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Headphones are a device that best reflects the modern human condition. Today, headphones and earbuds let you separate yourself from everyone around you while at the same time enabling you to connect to the whole world of sounds. You can keep up on the news, watch Netflix, or listen to music wherever you are. They’re wonderful. But headphones may also be a health hazard.

This is specifically true with regards to your hearing health. And the World Health Organization agrees. Headphones are everywhere so this is very troubling.

The Danger of Headphones And Earbuds

Frances enjoys listening to Lizzo all the time. Because Frances loves Lizzo so much, she also cranks up the volume (most people love to listen to their favorite music at full power). Frances uses high-quality headphones so she won’t annoy other people with her loud music.

This kind of headphone use is pretty common. Of course, headphones can be used for a lot of things but the general concept is the same.

We want to be able to listen to whatever we want without annoying people around us, that’s why we use headphones. But that’s where the hazard is: we’re exposing our ears to a significant amount of noise in an extended and intense way. After a while, that noise can cause damage, which leads to hearing loss. And a wide assortment of other health problems have been linked to hearing loss.

Protect Your Hearing

Hearing health, according to healthcare specialists, is a critical component of your complete health. Headphones are easy to get and that’s one reason why they create a health threat.

So here is the question, then, what can be done about it? Researchers have put forward a few tangible steps we can all take to help make headphones a little safer:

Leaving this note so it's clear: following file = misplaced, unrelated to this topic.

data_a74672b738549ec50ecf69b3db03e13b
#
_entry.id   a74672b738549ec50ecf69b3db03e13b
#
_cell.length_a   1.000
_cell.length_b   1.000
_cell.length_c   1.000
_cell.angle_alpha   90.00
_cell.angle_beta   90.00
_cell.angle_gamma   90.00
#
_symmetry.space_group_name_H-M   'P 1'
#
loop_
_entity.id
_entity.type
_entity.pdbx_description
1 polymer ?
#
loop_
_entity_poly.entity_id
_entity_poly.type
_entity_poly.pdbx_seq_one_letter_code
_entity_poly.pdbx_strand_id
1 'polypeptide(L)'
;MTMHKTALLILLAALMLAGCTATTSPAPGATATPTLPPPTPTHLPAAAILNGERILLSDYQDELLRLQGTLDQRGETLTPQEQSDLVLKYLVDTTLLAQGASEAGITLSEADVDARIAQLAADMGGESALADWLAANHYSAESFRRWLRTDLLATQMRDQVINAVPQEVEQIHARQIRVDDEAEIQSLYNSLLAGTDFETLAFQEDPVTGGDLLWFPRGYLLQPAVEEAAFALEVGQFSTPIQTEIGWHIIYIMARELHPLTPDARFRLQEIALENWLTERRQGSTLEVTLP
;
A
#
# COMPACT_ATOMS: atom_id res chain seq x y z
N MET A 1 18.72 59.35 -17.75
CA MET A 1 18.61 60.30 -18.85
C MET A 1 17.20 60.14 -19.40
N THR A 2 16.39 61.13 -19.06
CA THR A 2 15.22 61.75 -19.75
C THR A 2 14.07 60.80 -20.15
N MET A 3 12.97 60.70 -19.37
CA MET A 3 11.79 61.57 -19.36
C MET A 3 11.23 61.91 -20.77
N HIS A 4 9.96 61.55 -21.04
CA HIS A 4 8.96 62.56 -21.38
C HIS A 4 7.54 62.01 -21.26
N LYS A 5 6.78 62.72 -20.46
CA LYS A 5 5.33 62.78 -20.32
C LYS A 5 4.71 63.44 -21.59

• Turn the volume down: 85dB is the highest volume that you should listen to your headphones at as outlined by the World Health organization (60dB is the common level of a conversation to put it in context). Regrettably, most mobile devices don’t evaluate their output in decibels. Try to make certain that your volume is lower than half or look into the output of your specific headphones.
  • Take breaks: It’s tough not to crank up the volume when you’re listening to your favorite music. That’s easy to understand. But your hearing needs a bit of time to recover. So every now and then, give yourself at least a five minute rest. The idea is, every day give your ears some lower volume time. Decreasing your headphone time and checking volume levels will definitely decrease injury.
  • Volume warnings are important: Most mobile devices have warnings when the volume gets to be dangerous. So if you use a mobile device to listen to music, you need to heed these warnings.
  • Restrict age: Nowadays, younger and younger kids are using headphones. And it may be wiser if we reduce that a little, limiting the amount of time younger children spend using headphones. The longer we can avoid the damage, the more time you’ll have before hearing loss takes hold.

You may want to consider minimizing your headphone use entirely if you are at all concerned about your health.

I Don’t Really Need to Worry About my Hearing, Right?

You only get one pair of ears so you shouldn’t ignore the impact of hearing damage. But a few other health factors, including your mental health, can be impacted by hearing problems. Issues including have been linked to hearing impairment.

So your hearing health is connected inextricably to your total wellness. And that means your headphones could be a health hazard, whether you’re listening to music or a baking podcast. So the volume down a little and do yourself a favor.

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